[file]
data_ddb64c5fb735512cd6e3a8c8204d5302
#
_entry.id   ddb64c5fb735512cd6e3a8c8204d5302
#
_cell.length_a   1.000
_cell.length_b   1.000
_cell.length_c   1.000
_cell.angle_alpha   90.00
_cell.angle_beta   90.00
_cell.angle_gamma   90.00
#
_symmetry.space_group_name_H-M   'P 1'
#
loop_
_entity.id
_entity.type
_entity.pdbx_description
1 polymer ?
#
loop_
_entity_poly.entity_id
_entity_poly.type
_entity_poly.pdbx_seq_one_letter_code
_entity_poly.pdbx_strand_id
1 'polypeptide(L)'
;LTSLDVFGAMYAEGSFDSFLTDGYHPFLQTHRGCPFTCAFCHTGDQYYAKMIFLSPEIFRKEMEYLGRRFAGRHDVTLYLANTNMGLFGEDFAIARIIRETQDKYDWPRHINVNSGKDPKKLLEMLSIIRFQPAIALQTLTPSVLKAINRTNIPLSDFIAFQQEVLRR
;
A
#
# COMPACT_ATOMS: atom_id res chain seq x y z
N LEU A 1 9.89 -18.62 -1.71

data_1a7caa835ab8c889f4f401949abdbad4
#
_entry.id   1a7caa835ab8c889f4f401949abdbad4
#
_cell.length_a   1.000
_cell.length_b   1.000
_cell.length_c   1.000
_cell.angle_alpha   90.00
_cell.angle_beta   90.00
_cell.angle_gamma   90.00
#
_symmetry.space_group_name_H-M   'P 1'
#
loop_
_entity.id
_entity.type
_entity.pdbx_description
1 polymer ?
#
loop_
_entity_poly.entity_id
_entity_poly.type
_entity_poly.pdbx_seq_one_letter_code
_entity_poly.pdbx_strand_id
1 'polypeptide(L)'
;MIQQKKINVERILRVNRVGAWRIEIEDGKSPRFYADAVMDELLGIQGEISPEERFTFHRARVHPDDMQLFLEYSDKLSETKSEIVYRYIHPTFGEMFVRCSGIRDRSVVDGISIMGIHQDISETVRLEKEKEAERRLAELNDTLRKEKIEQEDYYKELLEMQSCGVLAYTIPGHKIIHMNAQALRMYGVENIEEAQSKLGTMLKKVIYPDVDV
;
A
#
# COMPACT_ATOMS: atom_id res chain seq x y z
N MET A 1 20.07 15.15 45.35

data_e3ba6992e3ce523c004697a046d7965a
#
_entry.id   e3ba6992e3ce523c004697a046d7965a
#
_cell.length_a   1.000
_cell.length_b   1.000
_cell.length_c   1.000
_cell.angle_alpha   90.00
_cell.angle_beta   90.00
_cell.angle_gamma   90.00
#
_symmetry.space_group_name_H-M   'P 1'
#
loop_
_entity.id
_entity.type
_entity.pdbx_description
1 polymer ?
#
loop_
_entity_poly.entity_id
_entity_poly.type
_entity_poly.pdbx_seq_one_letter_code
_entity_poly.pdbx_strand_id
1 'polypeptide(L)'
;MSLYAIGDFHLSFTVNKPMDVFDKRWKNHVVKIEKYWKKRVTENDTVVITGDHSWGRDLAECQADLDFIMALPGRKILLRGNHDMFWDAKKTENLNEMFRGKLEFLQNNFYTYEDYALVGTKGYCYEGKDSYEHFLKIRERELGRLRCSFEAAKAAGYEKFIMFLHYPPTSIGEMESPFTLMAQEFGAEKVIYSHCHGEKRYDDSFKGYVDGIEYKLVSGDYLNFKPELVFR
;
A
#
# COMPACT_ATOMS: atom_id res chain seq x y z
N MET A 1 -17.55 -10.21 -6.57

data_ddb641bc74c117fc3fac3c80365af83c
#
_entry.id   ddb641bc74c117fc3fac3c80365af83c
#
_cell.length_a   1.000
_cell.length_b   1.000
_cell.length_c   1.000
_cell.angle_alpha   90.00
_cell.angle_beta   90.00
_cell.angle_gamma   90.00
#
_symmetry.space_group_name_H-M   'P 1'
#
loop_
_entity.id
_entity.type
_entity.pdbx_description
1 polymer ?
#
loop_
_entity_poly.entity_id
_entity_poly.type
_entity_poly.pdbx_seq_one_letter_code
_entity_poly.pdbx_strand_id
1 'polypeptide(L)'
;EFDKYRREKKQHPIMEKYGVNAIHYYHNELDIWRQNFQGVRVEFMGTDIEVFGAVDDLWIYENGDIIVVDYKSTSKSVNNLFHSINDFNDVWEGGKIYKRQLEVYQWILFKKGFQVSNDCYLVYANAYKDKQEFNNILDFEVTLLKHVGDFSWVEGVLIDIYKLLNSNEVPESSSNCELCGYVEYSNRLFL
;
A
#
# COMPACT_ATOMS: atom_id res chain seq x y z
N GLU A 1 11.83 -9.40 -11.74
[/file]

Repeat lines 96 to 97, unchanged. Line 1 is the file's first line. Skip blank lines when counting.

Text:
_entry.id   ddb641bc74c117fc3fac3c80365af83c
#